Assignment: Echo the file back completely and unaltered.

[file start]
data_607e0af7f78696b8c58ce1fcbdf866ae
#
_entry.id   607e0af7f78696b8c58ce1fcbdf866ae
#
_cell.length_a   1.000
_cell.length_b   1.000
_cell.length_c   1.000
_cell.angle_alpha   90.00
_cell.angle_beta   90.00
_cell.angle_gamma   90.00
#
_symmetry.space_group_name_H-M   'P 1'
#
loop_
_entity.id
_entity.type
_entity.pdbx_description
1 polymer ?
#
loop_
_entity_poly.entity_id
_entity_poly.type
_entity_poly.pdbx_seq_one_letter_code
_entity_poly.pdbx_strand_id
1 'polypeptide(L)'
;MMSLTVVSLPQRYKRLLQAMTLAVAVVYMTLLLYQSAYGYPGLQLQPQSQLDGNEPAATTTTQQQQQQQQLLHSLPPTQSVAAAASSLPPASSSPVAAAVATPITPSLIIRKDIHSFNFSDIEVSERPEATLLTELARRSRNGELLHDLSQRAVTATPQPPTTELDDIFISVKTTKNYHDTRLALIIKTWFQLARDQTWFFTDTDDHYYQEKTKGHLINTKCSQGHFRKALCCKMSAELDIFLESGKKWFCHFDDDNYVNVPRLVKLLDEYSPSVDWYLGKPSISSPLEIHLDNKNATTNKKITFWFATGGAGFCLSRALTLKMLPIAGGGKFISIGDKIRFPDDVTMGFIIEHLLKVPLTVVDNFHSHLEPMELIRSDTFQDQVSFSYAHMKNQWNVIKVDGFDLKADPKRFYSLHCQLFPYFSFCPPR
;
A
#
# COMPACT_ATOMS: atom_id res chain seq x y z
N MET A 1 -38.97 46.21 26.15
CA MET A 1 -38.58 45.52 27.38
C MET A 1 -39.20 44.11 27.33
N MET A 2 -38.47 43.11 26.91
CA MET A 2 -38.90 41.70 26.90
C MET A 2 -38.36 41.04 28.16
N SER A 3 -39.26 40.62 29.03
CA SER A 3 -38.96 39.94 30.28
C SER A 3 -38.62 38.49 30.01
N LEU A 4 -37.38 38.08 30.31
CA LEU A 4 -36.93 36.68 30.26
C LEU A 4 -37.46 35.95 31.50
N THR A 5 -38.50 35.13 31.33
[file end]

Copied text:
data_607e0af7f78696b8c58ce1fcbdf866ae
#
_entry.id   607e0af7f78696b8c58ce1fcbdf866ae
#
_cell.length_a   1.000
_cell.length_b   1.000
_cell.length_c   1.000
_cell.angle_alpha   90.00
_cell.angle_beta   90.00
_cell.angle_gamma   90.00
#
_symmetry.space_group_name_H-M   'P 1'
#
loop_
_entity.id
_entity.type
_entity.pdbx_description
1 polymer ?
#
loop_
_entity_poly.entity_id
_entity_poly.type
_entity_poly.pdbx_seq_one_letter_code
_entity_poly.pdbx_strand_id
1 'polypeptide(L)'
;MMSLTVVSLPQRYKRLLQAMTLAVAVVYMTLLLYQSAYGYPGLQLQPQSQLDGNEPAATTTTQQQQQQQQLLHSLPPTQSVAAAASSLPPASSSPVAAAVATPITPSLIIRKDIHSFNFSDIEVSERPEATLLTELARRSRNGELLHDLSQRAVTATPQPPTTELDDIFISVKTTKNYHDTRLALIIKTWFQLARDQTWFFTDTDDHYYQEKTKGHLINTKCSQGHFRKALCCKMSAELDIFLESGKKWFCHFDDDNYVNVPRLVKLLDEYSPSVDWYLGKPSISSPLEIHLDNKNATTNKKITFWFATGGAGFCLSRALTLKMLPIAGGGKFISIGDKIRFPDDVTMGFIIEHLLKVPLTVVDNFHSHLEPMELIRSDTFQDQVSFSYAHMKNQWNVIKVDGFDLKADPKRFYSLHCQLFPYFSFCPPR
;
A
#
# COMPACT_ATOMS: atom_id res chain seq x y z
N MET A 1 -38.97 46.21 26.15
CA MET A 1 -38.58 45.52 27.38
C MET A 1 -39.20 44.11 27.33
N MET A 2 -38.47 43.11 26.91
CA MET A 2 -38.90 41.70 26.90
C MET A 2 -38.36 41.04 28.16
N SER A 3 -39.26 40.62 29.03
CA SER A 3 -38.96 39.94 30.28
C SER A 3 -38.62 38.49 30.01
N LEU A 4 -37.38 38.08 30.31
CA LEU A 4 -36.93 36.68 30.26
C LEU A 4 -37.46 35.95 31.50
N THR A 5 -38.50 35.13 31.33